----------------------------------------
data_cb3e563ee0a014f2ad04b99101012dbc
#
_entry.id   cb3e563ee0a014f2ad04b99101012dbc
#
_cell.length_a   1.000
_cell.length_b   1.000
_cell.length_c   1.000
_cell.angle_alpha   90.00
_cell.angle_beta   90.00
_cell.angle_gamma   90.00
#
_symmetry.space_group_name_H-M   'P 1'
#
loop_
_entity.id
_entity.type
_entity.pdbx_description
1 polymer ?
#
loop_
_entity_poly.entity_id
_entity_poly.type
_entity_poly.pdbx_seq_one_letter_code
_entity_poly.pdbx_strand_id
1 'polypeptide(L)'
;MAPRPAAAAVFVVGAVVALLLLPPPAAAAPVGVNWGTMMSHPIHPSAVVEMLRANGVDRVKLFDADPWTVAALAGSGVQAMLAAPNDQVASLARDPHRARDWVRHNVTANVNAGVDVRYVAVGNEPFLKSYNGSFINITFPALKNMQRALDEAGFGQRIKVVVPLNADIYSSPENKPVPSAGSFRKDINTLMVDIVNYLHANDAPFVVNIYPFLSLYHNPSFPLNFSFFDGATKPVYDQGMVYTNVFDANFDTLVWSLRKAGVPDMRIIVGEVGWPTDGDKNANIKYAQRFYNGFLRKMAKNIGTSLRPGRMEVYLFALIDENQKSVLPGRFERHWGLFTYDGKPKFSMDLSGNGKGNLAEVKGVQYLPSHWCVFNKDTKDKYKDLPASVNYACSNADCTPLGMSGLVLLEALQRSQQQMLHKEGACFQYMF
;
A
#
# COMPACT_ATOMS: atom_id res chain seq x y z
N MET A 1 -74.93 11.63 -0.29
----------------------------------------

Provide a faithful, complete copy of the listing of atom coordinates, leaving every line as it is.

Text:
data_cb3e563ee0a014f2ad04b99101012dbc
#
_entry.id   cb3e563ee0a014f2ad04b99101012dbc
#
_cell.length_a   1.000
_cell.length_b   1.000
_cell.length_c   1.000
_cell.angle_alpha   90.00
_cell.angle_beta   90.00
_cell.angle_gamma   90.00
#
_symmetry.space_group_name_H-M   'P 1'
#
loop_
_entity.id
_entity.type
_entity.pdbx_description
1 polymer ?
#
loop_
_entity_poly.entity_id
_entity_poly.type
_entity_poly.pdbx_seq_one_letter_code
_entity_poly.pdbx_strand_id
1 'polypeptide(L)'
;MAPRPAAAAVFVVGAVVALLLLPPPAAAAPVGVNWGTMMSHPIHPSAVVEMLRANGVDRVKLFDADPWTVAALAGSGVQAMLAAPNDQVASLARDPHRARDWVRHNVTANVNAGVDVRYVAVGNEPFLKSYNGSFINITFPALKNMQRALDEAGFGQRIKVVVPLNADIYSSPENKPVPSAGSFRKDINTLMVDIVNYLHANDAPFVVNIYPFLSLYHNPSFPLNFSFFDGATKPVYDQGMVYTNVFDANFDTLVWSLRKAGVPDMRIIVGEVGWPTDGDKNANIKYAQRFYNGFLRKMAKNIGTSLRPGRMEVYLFALIDENQKSVLPGRFERHWGLFTYDGKPKFSMDLSGNGKGNLAEVKGVQYLPSHWCVFNKDTKDKYKDLPASVNYACSNADCTPLGMSGLVLLEALQRSQQQMLHKEGACFQYMF
;
A
#
# COMPACT_ATOMS: atom_id res chain seq x y z
N MET A 1 -74.93 11.63 -0.29